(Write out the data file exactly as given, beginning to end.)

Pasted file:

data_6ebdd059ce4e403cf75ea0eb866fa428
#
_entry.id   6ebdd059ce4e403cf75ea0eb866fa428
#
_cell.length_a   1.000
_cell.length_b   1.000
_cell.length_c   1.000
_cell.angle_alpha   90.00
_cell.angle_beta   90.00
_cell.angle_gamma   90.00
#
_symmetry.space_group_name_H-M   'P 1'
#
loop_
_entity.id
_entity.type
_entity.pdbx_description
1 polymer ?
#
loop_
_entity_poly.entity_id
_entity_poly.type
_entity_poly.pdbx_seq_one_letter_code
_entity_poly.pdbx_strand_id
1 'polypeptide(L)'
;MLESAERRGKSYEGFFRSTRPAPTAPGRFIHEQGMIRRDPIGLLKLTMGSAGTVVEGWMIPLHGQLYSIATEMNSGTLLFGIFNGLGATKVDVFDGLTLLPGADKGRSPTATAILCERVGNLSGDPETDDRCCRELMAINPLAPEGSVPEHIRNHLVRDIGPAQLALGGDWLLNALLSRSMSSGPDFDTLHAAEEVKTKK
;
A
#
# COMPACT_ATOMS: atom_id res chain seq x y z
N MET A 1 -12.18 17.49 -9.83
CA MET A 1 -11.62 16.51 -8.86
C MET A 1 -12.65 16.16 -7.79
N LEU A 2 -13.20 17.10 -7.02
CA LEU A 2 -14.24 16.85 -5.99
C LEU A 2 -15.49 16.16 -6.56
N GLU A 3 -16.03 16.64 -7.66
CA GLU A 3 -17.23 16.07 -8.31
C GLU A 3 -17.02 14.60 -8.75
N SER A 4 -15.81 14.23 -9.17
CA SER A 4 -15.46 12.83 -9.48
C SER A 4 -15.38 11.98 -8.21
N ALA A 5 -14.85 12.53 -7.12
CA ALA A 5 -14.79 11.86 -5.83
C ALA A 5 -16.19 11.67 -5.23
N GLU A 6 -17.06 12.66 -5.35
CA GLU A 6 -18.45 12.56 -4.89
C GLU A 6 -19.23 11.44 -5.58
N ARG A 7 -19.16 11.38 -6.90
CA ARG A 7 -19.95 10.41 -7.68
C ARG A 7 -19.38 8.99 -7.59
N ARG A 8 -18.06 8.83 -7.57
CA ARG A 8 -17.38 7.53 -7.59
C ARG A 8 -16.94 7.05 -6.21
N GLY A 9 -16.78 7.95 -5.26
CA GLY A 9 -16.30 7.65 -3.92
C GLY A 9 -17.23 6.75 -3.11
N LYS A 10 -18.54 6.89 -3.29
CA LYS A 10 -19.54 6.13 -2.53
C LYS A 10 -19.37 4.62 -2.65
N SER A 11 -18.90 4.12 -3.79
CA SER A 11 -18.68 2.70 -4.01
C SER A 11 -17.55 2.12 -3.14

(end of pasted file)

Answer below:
data_6ebdd059ce4e403cf75ea0eb866fa428
#
_entry.id   6ebdd059ce4e403cf75ea0eb866fa428
#
_cell.length_a   1.000
_cell.length_b   1.000
_cell.length_c   1.000
_cell.angle_alpha   90.00
_cell.angle_beta   90.00
_cell.angle_gamma   90.00
#
_symmetry.space_group_name_H-M   'P 1'
#
loop_
_entity.id
_entity.type
_entity.pdbx_description
1 polymer ?
#
loop_
_entity_poly.entity_id
_entity_poly.type
_entity_poly.pdbx_seq_one_letter_code
_entity_poly.pdbx_strand_id
1 'polypeptide(L)'
;MLESAERRGKSYEGFFRSTRPAPTAPGRFIHEQGMIRRDPIGLLKLTMGSAGTVVEGWMIPLHGQLYSIATEMNSGTLLFGIFNGLGATKVDVFDGLTLLPGADKGRSPTATAILCERVGNLSGDPETDDRCCRELMAINPLAPEGSVPEHIRNHLVRDIGPAQLALGGDWLLNALLSRSMSSGPDFDTLHAAEEVKTKK
;
A
#
# COMPACT_ATOMS: atom_id res chain seq x y z
N MET A 1 -12.18 17.49 -9.83
CA MET A 1 -11.62 16.51 -8.86
C MET A 1 -12.65 16.16 -7.79
N LEU A 2 -13.20 17.10 -7.02
CA LEU A 2 -14.24 16.85 -5.99
C LEU A 2 -15.49 16.16 -6.56
N GLU A 3 -16.03 16.64 -7.66
CA GLU A 3 -17.23 16.07 -8.31
C GLU A 3 -17.02 14.60 -8.75
N SER A 4 -15.81 14.23 -9.17
CA SER A 4 -15.46 12.83 -9.48
C SER A 4 -15.38 11.98 -8.21
N ALA A 5 -14.85 12.53 -7.12
CA ALA A 5 -14.79 11.86 -5.83
C ALA A 5 -16.19 11.67 -5.23
N GLU A 6 -17.06 12.66 -5.35
CA GLU A 6 -18.45 12.56 -4.89
C GLU A 6 -19.23 11.44 -5.58
N ARG A 7 -19.16 11.38 -6.90
CA ARG A 7 -19.95 10.41 -7.68
C ARG A 7 -19.38 8.99 -7.59
N ARG A 8 -18.06 8.83 -7.57
CA ARG A 8 -17.38 7.53 -7.59
C ARG A 8 -16.94 7.05 -6.21
N GLY A 9 -16.78 7.95 -5.26
CA GLY A 9 -16.30 7.65 -3.92
C GLY A 9 -17.23 6.75 -3.11
N LYS A 10 -18.54 6.89 -3.29
CA LYS A 10 -19.54 6.13 -2.53
C LYS A 10 -19.37 4.62 -2.65
N SER A 11 -18.90 4.12 -3.79
CA SER A 11 -18.68 2.70 -4.01
C SER A 11 -17.55 2.12 -3.14